ANCHORAGE— An Anchorage jury of seven men and nine women will hear opening arguments this morning in the case against Schaeffer Cox and two members of his Peacemakers Militia accused of making plans to kill government employees.
The trial officially began Monday morning at the Federal Courthouse in downtown Anchorage, but it took most of the day to winnow down the jury from a diverse pool of 88 potential jurors that included an Anchorage toy store employee, a King Salmon barista and baker, a retired Valdez police administrator and a Sand Point harbor employee.
The three defendants — Cox, Coleman Barney and Lonnie Vernon — are charged with conspiracy to commit murder as well as assorted weapons charges for allegedly owning weapons including pistols with silencers and grenades. Prosecutors say the group targeted law enforcement agencies as part of their “sovereign citizen” ideology that does not recognize the authority of the U.S. government.
During Monday’s jury selection, about three-quarters of the jurors raised their hands when asked if they had previously heard of the case.
Many questions dealt with weapons because of the nature of the case. Again, about three-quarters of the jury pool members raised their hand when asked if they had been to a gun show. About half said they were members of the National Rifle Association or other gun rights advocacy organizations. The few who had said they had biases against guns or against gun registration laws did not make it onto the jury.
Also during jury selection, jurors heard a list of possible witnesses in the case. Notably absent from the list was Bill Fulton, one of two FBI informants who recorded the activities of Cox and the others in the months leading up to their March 2011 arrest.
Earlier court hearings and documents have identified Fulton, the former owner of the Anchorage military surplus store Drop Zone and owner of a private security firm by the same name, as an informant who met with some of the defendants in Anchorage and was allegedly asked to supply them with illegal weapons including pistol silencers and grenades.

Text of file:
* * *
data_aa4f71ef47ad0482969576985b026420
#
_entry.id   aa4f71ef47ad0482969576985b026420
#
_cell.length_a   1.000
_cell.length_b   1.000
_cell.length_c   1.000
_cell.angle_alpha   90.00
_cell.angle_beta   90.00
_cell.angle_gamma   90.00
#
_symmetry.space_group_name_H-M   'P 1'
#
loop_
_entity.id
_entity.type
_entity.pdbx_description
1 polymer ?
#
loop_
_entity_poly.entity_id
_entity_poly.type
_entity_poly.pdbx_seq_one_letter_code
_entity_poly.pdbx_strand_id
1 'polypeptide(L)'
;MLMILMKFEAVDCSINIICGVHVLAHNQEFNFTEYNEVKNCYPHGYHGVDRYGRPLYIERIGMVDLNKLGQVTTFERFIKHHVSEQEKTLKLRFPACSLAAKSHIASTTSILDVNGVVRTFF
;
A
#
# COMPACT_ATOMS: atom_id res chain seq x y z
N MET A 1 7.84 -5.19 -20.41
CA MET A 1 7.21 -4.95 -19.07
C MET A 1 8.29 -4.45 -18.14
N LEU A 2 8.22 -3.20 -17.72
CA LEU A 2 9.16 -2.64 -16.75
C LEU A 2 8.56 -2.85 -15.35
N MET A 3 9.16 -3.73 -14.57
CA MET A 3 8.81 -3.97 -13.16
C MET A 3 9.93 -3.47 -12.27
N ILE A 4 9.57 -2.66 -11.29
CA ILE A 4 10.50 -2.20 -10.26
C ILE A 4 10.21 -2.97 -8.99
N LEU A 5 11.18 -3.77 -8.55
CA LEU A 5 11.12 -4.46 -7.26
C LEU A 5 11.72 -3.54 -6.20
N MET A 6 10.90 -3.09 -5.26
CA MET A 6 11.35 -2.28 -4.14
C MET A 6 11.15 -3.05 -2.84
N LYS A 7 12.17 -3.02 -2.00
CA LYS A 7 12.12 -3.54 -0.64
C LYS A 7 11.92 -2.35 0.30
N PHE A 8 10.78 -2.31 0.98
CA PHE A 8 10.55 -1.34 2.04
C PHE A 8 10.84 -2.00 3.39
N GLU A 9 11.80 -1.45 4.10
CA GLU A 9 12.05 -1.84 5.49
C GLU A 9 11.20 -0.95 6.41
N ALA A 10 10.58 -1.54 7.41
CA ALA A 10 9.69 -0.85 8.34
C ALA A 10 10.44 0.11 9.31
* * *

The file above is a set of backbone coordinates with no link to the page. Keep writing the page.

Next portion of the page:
Prosecutors have said in recent court filings they were not planning to call Fulton but would make him available at trial if the defense wanted to call him as a witness.
The witness list did include Gerald “JR” Olson, a second FBI informant who infiltrated Cox’s militia and recorded meetings in exchange for leniency in his own criminal case. Olson previously pleaded guilty to stealing construction equipment and defrauding customers of a business that promised to install septic systems.
The charge of conspiracy to commit murder has a maximum sentence of life in prison, but despite the severity of the charge, the tone of the jury selection phase of the trial was relatively light. U.S. District Judge Robert J. Bryan, who lives and usually works in Tacoma, Wash., cracked jokes during questioning that got laughs from jurors, attorneys and even the defendants.
At one point Barney’s attorney Tim Dooley recognized a possible juror as a man who employed him long ago raking manure at the Fairbanks Experimental Farm. The juror was dismissed after recognizing his former employee.
One of few contentious moments in jury selection came when Cox’s attorney Nelson Traverso told the jury panel they might encounter contradictory evidence at trial and ask panel members what they look for to tell if someone is lying. U.S. Attorney Steve Skrocki objected, saying that this question amounted to Traverso pre-trying his case, but Bryan let a juror answer the question.
All three defendants have been in jail since their arrest in March 2011. But because they were in the presence of a jury, they were not dressed in prison uniforms. Barney and Cox wore suits — Cox with a pink necktie — while Vernon wore a blue dress shirt.
Contact staff writer Sam Friedman at 459-7545